Commonplacing: theory and practice

Locke's commonplace book

Locke

Above, Locke’s New method of a common-place-book, from the 1705 posthumous edition of his works (Beinecke call number K8 L79 a706); below, Osborn b192, the “anonymous manuscript, containing notes on reading, theology, heraldry, a Latin poem, a sermon and “For Free lending,” a dialogue, as well as financial figures.”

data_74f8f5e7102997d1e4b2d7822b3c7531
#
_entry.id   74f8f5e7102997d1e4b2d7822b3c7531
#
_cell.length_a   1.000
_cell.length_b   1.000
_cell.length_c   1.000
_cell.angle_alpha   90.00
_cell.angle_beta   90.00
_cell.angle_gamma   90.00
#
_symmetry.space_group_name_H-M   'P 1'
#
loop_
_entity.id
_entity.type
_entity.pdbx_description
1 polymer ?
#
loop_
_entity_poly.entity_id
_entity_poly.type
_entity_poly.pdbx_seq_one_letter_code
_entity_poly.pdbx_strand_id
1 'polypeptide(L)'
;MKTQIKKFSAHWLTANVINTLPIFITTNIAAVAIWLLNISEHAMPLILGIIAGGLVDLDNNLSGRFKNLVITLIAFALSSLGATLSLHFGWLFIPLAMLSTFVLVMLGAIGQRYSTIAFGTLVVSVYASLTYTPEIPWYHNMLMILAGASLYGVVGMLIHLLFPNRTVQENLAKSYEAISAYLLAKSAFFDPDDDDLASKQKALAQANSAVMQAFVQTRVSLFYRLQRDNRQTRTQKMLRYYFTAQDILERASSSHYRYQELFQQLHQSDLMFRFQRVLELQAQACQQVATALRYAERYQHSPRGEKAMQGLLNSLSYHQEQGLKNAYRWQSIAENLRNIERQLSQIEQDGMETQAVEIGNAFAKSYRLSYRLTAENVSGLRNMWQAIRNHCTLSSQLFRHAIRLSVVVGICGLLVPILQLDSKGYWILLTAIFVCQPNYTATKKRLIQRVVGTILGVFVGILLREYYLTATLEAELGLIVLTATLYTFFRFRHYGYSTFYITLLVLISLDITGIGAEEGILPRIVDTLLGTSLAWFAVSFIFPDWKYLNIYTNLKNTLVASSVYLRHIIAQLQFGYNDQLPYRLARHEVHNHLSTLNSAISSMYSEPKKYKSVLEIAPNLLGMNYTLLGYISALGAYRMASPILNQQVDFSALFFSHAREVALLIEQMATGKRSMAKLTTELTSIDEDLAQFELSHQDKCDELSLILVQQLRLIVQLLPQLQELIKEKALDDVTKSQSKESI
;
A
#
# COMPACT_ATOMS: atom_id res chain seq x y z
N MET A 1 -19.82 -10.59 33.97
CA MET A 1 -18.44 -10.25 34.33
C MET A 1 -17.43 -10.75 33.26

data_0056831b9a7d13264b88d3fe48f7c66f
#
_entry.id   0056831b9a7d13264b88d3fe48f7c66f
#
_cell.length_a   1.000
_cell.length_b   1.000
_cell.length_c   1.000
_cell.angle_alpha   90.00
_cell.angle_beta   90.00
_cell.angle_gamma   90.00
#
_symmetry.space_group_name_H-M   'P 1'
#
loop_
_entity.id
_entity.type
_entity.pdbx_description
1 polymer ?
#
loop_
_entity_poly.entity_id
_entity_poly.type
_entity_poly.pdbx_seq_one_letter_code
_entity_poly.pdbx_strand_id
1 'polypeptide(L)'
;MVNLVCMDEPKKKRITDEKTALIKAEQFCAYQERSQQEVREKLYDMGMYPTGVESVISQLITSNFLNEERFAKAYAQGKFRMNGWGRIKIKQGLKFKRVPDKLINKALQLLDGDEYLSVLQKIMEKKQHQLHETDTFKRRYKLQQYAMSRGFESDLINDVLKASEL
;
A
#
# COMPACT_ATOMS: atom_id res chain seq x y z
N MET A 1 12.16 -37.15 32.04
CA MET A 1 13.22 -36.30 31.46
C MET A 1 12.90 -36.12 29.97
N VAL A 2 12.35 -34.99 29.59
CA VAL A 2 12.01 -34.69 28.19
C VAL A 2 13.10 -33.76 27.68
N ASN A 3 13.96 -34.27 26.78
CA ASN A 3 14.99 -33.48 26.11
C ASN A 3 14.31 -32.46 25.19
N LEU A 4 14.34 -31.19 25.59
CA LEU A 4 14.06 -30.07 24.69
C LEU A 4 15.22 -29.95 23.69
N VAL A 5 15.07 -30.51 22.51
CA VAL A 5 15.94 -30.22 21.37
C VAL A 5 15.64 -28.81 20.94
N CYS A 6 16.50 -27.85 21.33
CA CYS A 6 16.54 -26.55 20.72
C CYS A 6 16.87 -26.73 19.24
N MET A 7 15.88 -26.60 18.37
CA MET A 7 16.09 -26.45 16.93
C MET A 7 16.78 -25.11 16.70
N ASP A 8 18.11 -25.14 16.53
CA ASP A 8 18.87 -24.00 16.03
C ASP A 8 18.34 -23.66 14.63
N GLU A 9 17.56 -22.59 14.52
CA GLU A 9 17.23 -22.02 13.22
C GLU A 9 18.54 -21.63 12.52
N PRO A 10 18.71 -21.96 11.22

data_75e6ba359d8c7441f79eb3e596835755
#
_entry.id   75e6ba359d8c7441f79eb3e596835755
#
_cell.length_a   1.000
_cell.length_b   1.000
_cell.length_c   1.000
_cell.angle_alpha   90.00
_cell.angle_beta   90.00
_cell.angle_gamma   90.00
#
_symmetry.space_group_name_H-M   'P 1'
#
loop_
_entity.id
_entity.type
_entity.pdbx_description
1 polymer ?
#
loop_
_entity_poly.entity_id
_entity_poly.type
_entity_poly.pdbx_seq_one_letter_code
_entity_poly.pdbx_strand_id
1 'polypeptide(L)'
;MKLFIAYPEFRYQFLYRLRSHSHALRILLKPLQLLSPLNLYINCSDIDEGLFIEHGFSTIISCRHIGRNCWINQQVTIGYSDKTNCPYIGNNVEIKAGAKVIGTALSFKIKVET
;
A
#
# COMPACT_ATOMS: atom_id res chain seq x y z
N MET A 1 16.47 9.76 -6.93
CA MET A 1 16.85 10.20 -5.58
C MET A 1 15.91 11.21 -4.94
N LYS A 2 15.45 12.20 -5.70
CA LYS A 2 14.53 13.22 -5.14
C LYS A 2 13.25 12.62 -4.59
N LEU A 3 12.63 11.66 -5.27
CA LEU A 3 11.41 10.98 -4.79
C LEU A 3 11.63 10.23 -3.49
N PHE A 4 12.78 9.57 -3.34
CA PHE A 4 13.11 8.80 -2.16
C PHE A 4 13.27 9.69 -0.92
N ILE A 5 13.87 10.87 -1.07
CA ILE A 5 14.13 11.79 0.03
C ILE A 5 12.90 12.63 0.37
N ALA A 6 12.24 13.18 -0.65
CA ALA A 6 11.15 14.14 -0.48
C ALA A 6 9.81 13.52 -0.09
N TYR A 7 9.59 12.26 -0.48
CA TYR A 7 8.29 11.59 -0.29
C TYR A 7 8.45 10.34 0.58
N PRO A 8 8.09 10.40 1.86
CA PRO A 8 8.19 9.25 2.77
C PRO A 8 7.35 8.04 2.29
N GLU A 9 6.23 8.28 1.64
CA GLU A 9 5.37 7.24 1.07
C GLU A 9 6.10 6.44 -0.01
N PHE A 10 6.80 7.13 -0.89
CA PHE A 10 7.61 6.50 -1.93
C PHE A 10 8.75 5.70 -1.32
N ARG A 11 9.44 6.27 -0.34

0 Responses to “Commonplacing: theory and practice”



  1. Leave a Comment

Leave a Reply

Fill in your details below or click an icon to log in:

WordPress.com Logo

You are commenting using your WordPress.com account. Log Out / Change )

Twitter picture

You are commenting using your Twitter account. Log Out / Change )

Facebook photo

You are commenting using your Facebook account. Log Out / Change )

Google+ photo

You are commenting using your Google+ account. Log Out / Change )

Connecting to %s





%d bloggers like this: